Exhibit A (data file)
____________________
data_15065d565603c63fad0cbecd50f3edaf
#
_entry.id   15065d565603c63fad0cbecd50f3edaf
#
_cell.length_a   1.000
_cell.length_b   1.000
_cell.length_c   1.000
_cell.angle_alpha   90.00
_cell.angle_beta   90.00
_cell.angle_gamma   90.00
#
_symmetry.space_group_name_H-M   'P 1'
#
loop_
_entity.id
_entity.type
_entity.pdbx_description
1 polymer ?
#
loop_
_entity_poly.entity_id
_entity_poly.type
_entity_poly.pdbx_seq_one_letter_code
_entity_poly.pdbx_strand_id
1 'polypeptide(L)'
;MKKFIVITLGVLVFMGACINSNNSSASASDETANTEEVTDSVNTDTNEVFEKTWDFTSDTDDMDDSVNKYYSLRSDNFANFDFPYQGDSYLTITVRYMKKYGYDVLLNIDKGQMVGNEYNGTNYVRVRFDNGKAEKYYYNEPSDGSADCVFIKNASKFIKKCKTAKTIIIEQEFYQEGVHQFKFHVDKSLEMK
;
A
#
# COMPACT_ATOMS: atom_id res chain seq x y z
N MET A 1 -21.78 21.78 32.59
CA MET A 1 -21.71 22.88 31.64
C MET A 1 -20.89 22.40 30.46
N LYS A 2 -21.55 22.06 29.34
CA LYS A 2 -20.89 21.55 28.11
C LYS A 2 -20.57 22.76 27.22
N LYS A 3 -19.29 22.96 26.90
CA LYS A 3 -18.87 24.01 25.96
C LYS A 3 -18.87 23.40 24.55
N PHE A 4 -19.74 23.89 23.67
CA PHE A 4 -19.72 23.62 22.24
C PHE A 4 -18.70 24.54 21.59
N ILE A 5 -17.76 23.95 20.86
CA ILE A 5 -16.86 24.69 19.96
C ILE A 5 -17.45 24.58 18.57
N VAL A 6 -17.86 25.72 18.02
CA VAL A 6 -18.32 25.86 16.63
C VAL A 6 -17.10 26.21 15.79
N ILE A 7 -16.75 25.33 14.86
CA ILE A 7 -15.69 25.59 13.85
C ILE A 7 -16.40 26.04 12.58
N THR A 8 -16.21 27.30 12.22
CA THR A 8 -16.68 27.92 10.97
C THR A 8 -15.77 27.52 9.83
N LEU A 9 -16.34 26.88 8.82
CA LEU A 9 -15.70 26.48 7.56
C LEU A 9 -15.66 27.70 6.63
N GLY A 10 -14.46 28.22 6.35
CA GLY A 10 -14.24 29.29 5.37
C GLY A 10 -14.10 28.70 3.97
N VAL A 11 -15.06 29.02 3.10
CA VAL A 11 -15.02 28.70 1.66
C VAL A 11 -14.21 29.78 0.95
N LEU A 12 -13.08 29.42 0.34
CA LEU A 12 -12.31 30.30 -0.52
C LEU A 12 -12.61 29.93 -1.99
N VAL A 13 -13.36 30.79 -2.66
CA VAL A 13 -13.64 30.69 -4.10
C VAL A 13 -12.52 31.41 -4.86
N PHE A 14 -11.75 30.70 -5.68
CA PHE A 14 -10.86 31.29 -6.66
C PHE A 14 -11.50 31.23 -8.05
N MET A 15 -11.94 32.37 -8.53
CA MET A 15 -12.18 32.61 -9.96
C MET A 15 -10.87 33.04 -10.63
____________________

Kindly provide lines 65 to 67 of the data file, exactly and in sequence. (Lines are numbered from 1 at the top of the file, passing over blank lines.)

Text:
CA LEU A 12 -12.31 30.30 -0.52
C LEU A 12 -12.61 29.93 -1.99
N VAL A 13 -13.36 30.79 -2.66